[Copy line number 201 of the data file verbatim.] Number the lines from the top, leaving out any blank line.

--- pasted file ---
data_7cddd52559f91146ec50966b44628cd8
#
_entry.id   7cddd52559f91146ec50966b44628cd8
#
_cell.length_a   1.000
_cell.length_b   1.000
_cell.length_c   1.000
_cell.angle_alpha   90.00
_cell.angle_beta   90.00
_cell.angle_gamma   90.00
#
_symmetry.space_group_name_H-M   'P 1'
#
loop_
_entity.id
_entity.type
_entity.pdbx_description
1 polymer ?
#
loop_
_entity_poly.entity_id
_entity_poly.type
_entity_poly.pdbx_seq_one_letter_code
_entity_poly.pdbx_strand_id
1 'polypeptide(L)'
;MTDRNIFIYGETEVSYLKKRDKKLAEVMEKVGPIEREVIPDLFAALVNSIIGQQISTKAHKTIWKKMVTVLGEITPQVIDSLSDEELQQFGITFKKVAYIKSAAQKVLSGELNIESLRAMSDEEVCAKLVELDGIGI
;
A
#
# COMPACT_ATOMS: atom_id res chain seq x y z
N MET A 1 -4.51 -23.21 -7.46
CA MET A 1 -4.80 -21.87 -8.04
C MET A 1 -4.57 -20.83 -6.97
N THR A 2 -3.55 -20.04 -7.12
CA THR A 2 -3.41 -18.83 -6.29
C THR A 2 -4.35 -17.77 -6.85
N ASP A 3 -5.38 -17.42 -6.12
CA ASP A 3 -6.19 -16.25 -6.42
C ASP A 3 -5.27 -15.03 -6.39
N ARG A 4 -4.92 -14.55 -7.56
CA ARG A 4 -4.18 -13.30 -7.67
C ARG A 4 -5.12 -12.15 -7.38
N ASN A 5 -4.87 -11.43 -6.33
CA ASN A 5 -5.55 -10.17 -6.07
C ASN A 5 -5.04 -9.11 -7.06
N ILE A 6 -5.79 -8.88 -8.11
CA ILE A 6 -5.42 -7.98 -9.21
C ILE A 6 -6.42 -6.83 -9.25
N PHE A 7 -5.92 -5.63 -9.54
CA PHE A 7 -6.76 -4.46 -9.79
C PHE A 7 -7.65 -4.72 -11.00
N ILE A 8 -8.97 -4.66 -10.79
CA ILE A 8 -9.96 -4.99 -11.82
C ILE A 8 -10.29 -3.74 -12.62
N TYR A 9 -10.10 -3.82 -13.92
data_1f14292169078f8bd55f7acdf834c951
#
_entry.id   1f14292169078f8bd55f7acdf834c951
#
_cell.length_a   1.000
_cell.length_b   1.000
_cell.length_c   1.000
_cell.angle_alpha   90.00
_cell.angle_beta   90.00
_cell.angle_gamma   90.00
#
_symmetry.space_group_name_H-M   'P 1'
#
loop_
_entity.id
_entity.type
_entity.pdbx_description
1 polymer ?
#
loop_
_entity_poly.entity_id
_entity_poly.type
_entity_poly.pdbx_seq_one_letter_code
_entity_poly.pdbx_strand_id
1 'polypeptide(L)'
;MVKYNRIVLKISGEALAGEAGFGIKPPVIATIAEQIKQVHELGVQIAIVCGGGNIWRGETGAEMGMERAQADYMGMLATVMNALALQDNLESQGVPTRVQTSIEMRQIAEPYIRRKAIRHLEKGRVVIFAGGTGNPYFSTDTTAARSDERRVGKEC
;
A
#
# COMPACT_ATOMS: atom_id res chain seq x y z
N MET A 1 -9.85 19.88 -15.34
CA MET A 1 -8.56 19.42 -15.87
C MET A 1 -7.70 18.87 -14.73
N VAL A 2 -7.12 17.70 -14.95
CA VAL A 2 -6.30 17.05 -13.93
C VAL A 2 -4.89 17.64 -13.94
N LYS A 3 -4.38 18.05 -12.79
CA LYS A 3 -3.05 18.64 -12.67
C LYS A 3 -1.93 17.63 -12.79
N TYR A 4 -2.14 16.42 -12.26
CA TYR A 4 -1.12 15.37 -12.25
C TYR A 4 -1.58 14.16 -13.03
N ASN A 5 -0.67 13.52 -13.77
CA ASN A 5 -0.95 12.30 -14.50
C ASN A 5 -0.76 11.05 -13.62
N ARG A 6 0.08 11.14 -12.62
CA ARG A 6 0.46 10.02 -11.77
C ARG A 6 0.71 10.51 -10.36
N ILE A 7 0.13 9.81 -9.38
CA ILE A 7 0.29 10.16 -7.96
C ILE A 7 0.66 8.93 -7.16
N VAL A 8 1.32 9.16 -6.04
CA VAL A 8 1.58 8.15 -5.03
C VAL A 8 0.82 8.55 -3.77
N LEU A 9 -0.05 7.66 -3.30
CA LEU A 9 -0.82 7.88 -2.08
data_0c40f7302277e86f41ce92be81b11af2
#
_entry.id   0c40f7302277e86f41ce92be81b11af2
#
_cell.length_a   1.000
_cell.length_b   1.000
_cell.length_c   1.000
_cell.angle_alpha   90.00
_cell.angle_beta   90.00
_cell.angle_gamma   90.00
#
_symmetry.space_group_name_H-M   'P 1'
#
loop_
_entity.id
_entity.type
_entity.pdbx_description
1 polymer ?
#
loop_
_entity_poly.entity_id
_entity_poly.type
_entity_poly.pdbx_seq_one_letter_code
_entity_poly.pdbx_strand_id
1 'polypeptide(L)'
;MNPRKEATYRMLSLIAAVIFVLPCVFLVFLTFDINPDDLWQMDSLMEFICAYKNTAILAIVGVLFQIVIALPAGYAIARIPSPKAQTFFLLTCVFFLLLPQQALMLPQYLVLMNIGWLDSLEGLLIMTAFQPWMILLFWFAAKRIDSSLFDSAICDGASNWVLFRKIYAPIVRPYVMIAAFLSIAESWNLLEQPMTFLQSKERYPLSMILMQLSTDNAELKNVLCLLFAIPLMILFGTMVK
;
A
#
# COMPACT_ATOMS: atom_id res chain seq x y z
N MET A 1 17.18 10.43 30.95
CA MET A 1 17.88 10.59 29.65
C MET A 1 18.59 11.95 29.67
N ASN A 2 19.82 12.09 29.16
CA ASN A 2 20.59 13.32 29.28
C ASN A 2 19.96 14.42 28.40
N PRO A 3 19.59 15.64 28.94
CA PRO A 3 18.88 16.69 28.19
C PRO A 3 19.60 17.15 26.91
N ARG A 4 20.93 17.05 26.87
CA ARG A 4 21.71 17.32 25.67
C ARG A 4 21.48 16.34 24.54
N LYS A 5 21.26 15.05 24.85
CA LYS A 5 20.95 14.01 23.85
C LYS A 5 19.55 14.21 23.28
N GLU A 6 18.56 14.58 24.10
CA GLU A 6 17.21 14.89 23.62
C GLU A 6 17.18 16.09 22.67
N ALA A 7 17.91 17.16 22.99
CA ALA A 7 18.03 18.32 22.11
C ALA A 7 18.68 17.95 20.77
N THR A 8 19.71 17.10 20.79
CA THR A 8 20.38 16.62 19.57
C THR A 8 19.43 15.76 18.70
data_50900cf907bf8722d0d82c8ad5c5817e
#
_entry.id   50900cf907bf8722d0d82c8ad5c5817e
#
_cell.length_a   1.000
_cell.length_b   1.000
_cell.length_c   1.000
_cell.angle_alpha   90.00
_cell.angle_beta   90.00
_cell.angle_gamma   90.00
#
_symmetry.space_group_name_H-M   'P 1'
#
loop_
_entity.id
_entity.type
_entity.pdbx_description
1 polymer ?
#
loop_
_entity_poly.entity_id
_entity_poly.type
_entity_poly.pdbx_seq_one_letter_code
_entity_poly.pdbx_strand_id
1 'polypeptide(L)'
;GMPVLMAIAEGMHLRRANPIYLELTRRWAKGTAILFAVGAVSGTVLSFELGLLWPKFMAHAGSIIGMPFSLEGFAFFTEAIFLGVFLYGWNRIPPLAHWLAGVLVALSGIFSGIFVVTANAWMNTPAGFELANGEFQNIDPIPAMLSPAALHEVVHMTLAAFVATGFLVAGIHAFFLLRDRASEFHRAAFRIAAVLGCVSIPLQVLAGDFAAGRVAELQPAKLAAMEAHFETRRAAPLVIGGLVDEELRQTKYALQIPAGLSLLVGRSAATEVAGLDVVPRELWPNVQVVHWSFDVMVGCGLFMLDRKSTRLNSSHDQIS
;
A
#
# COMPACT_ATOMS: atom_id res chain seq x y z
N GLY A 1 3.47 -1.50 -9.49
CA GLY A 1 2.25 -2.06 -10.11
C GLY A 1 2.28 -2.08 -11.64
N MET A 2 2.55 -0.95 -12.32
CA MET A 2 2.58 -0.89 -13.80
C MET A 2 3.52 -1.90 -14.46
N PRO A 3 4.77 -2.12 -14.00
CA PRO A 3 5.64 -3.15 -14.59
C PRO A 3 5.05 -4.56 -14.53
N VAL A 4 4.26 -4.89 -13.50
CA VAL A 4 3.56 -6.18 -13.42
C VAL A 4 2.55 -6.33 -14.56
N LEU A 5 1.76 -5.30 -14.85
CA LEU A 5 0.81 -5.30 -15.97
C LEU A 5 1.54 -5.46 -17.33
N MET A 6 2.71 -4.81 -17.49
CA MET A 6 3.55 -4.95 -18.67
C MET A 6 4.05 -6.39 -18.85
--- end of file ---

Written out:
C MET A 2 3.52 -1.90 -14.46